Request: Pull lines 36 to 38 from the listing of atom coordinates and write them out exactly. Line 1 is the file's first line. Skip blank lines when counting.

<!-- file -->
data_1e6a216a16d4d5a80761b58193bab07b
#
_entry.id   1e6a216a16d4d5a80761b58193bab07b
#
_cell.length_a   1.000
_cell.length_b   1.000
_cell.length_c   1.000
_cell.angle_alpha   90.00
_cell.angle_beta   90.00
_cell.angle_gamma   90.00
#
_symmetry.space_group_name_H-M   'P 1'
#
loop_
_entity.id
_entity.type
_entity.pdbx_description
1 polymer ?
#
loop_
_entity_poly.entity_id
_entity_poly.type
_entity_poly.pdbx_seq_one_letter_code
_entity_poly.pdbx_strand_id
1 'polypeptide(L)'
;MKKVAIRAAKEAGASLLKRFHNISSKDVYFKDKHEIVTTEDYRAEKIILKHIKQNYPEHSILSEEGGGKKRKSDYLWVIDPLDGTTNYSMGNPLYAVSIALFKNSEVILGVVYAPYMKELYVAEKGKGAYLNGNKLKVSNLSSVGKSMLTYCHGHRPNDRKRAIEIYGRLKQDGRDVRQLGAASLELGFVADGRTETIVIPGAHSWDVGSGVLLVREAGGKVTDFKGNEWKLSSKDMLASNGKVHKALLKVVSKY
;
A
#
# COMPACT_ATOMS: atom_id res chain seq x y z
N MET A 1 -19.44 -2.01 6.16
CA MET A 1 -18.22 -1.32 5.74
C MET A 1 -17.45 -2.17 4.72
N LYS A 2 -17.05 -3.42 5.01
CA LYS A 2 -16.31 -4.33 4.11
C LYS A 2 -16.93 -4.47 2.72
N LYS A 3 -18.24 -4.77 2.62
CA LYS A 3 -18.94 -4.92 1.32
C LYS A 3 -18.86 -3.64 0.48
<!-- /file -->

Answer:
C LYS A 2 -16.93 -4.47 2.72
N LYS A 3 -18.24 -4.77 2.62
CA LYS A 3 -18.94 -4.92 1.32